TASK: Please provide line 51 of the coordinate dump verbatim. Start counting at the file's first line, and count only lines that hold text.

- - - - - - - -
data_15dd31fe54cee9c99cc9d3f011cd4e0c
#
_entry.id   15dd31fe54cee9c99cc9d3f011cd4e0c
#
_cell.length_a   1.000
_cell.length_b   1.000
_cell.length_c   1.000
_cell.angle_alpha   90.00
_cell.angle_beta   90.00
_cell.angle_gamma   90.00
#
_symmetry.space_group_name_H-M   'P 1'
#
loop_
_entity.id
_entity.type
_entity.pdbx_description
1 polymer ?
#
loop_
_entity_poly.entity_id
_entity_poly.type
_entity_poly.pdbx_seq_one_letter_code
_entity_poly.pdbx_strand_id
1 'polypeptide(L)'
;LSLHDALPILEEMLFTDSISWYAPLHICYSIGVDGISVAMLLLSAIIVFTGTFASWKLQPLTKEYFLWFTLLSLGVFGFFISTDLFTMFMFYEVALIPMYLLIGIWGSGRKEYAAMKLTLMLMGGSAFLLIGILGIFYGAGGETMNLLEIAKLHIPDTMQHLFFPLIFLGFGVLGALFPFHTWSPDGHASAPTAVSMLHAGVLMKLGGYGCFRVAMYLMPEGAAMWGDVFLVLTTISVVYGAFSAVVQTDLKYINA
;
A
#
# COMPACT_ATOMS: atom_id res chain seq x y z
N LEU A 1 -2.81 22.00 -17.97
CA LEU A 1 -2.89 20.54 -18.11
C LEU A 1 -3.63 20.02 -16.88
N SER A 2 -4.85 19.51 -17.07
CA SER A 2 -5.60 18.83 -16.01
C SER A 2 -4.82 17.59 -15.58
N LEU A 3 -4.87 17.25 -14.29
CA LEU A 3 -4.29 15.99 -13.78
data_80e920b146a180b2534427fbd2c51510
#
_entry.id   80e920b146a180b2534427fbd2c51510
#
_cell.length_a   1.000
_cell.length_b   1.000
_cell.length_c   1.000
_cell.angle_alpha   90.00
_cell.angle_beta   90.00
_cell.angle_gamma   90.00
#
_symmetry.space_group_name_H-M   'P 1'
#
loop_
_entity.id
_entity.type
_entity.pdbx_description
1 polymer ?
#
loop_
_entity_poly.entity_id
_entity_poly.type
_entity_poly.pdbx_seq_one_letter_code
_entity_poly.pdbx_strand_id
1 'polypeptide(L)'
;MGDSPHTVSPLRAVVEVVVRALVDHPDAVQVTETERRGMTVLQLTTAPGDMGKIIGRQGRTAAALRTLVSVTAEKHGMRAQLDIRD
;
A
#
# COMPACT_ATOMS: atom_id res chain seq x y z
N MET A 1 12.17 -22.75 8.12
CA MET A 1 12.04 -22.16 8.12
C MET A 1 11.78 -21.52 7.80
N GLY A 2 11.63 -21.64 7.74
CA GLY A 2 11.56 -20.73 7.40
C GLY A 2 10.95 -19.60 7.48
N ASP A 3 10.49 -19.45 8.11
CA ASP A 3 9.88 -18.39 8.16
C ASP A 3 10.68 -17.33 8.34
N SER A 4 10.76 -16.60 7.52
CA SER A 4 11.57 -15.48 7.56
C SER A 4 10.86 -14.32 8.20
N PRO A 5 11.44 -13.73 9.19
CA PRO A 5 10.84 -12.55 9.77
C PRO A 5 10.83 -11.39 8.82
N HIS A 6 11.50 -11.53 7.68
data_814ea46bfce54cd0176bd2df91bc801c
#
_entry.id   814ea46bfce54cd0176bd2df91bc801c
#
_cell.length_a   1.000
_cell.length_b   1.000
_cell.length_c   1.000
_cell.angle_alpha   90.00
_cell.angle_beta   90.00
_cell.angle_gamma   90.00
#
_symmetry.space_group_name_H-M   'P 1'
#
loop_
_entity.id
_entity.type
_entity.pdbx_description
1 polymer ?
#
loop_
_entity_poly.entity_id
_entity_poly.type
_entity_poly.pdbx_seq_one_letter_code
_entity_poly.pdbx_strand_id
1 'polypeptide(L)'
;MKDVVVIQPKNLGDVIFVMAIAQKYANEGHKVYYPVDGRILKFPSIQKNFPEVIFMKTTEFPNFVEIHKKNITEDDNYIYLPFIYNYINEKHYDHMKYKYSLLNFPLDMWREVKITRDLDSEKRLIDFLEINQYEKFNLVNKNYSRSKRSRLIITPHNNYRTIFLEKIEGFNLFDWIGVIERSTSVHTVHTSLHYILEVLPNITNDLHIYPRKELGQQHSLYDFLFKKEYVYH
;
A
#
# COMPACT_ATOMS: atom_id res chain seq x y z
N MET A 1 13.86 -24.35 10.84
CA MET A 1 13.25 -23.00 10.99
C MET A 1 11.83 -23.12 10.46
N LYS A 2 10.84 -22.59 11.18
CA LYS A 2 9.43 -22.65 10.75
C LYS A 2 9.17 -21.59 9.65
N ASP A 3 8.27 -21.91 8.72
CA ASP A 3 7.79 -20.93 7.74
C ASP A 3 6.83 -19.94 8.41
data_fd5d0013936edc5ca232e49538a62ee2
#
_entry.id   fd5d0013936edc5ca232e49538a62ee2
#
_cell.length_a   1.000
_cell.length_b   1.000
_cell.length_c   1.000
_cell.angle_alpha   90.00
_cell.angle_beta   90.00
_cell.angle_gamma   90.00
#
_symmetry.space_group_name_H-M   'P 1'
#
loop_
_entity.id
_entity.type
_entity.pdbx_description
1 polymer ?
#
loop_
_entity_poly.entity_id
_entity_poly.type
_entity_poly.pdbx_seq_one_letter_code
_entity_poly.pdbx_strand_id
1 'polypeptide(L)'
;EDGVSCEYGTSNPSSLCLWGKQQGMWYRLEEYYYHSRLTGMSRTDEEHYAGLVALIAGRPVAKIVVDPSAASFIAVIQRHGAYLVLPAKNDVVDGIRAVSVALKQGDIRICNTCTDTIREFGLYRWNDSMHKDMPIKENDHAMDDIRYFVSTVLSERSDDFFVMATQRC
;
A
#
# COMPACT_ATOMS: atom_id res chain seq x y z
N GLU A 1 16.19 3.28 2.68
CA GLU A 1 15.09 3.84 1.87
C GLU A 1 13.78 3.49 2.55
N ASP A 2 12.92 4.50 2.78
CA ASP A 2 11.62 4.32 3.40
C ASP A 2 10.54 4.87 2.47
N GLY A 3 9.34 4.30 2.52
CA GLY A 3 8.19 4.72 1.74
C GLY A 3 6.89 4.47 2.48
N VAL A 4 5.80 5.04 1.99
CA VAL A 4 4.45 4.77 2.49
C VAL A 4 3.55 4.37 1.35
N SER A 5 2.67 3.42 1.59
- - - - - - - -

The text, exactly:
#